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Concrete In Australia : September 2014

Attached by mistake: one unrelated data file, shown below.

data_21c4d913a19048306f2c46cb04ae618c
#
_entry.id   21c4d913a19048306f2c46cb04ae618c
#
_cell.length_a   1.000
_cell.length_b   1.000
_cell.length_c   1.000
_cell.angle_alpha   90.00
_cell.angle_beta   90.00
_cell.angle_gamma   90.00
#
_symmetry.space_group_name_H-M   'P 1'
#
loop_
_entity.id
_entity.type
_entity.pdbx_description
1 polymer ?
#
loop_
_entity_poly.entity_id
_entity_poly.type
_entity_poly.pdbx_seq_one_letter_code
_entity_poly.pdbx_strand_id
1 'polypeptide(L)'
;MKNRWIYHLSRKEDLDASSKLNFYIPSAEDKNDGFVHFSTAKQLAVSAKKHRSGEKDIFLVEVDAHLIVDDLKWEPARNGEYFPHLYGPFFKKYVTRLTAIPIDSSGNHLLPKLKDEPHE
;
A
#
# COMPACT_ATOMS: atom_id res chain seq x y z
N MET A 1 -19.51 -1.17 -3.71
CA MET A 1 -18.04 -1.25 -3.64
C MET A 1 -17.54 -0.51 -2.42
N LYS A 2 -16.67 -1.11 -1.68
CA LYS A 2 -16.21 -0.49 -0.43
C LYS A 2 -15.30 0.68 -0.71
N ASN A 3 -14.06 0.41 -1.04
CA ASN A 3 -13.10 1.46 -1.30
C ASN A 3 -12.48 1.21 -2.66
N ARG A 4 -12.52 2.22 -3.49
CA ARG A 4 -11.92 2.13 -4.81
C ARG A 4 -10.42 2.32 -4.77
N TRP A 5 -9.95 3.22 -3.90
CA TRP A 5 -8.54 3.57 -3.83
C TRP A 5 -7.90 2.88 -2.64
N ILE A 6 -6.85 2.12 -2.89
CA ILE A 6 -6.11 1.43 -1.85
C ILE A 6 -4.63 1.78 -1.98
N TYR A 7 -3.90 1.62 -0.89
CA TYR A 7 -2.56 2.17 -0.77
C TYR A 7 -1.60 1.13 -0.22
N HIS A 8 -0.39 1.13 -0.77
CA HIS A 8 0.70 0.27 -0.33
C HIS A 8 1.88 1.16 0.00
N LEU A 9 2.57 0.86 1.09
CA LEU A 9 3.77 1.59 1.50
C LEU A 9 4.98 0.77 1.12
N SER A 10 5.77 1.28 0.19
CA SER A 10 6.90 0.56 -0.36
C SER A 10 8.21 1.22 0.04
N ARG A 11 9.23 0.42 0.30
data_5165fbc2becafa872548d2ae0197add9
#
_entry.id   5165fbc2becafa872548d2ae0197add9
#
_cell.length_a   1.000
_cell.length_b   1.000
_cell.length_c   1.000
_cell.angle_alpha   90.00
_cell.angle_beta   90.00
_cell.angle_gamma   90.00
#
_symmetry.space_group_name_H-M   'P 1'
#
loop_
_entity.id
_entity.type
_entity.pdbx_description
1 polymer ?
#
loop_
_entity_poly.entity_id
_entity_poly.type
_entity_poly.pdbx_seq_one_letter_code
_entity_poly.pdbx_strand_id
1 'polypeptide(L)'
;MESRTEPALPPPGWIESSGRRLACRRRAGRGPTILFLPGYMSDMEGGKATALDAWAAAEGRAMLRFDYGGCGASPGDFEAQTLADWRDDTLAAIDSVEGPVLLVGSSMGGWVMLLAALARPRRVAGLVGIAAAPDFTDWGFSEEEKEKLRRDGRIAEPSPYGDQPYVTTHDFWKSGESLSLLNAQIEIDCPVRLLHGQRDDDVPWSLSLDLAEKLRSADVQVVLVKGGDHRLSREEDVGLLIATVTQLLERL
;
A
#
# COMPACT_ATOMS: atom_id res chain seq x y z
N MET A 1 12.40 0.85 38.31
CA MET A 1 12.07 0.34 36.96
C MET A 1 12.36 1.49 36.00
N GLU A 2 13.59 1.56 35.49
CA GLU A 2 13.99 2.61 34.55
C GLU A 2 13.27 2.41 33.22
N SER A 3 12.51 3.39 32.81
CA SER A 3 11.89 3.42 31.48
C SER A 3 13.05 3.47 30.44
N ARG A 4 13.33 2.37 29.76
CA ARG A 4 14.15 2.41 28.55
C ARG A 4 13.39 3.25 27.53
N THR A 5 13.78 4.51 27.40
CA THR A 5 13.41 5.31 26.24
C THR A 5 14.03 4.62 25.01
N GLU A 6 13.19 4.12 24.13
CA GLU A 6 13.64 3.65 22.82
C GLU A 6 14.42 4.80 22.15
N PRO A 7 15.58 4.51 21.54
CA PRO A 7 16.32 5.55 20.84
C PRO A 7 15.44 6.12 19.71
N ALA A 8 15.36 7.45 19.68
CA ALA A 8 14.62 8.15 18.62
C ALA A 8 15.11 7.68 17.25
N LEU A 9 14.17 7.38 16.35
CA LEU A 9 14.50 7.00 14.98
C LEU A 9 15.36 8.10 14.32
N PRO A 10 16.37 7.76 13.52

FROM THE PRESIDENT 2 Concrete in Australia Vol 40 No 3 Modern computer structural design methods allow complex analyses to be completed quickly and efficiently but do not require the operator to understand the design process. Experienced engineers are rightly wary of this approach; incorrect input may go unnoticed and faulty design procedures may be buried within the computer code, but seemingly high quality computer output may be reviewed with less care than calculations produced by hand. The approach to structural design is often discussed in terms of computer versus hand calculations but in my opinion this is a false dichotomy. Certainly it is possible to feed garbage into a black box and get garbage out, but respected text books may also contain errors, or may be applied inappropriately. Computers may be treated as ‘black boxes’ but written works may also be treated as ‘black books’ and either approach can lead to serious errors in the design output. A different approach is required to achieve reliable results, based on an understanding of structural behaviour, knowledge of what can go wrong, and a consideration of the possible consequences should the worst happen. Understanding at this level can be based on analysis requiring no calculation, as in a series of short lectures produced by Dr David Brohn, and available on YouTube (The Behaviour of Simple Beams, <www.youtube.com/ watch?v=khuPy_apnsE>). Given a good understanding of the basic behaviour, computer analysis provides an opportunity to apply, enhance and verify that understanding for specific applications, and to investigate the real behaviour of structures in situations where hand calculations would allow only an over-simplistic approach. Applied in this way, far from being a black box, computers can provide a window onto structural behaviour that enhances understanding. A good understanding of structural behaviour and appropriate analysis are then two essentials for reliable structural design. A third requirement, and one that I think receives less attention than it deserves, is a consideration of how the structure might behave under conditions that are totally unexpected; the ‘black swans’ of the title. In his 2007 book The Black Swan which deals with the unexpected, mainly in relation to economics, Nassim Taleb makes many points that are equally applicable to engineering, but three particularly attracted my attention. First, that the concept of the black swan is as old as the first century AD Latin poet Juvenal, who wrote of a “bird as rare as a black swan”; likewise unexpected events are often found with hindsight to be something that others knew of, and should have been planned for. Secondly, black swan events are by definition unpredictable, but systems (and structures) can be and should be sufficiently robust to withstand the unexpected without total failure. Thirdly, black swan events are not always bad. Rare events, unnoticed phenomena, or new developments in other fields can provide opportunities for innovation to those prepared to look outside the bounds of the known and widely accepted. A good understanding of underlying theories, correct application of this understanding to specific structures, and planning for the unexpected are the three essentials to minimising risk in structural design. Attendance at Concrete Institute seminars can help in all these areas, but here I want to focus on the last, and the opportunities for expanding your knowledge of the thoughts and practices of leaders in the art of the design of concrete structures, through attendance at the Institute’s National Seminars. These full day events provide not only the opportunity for in depth technical content, but also the chance for interaction with both the presenters and other attendees. The next series in November will deal with durability in concrete, presented by five of the authors of the Institute’s forthcoming durability publications. I strongly recommend attendance, and interaction with all involved. Douglas Jenkins President, Concrete Institute of Australia firstname.lastname@example.org .au Black boxes, black books and black swans National and NSW Branch Phone: 02 9955 1744 National: email@example.com NSW: firstname.lastname@example.org Queensland Branch Phone: 07 3892 6668 Email: email@example.com Victoria Branch Phone: 03 9804 7834 Email: firstname.lastname@example.org South Australia Branch Phone: 08 8362 1822 Email: email@example.com Western Australia Branch Phone: 08 9389 4447 Email: firstname.lastname@example.org Tasmania Branch Phone: 0414 957 638 Email: email@example.com Office contact details CIA 40-3 FINAL.indb 2 CIA 40-3 FINAL.indb 2 26/08/14 9:18 AM 26/08/14 9:18 AM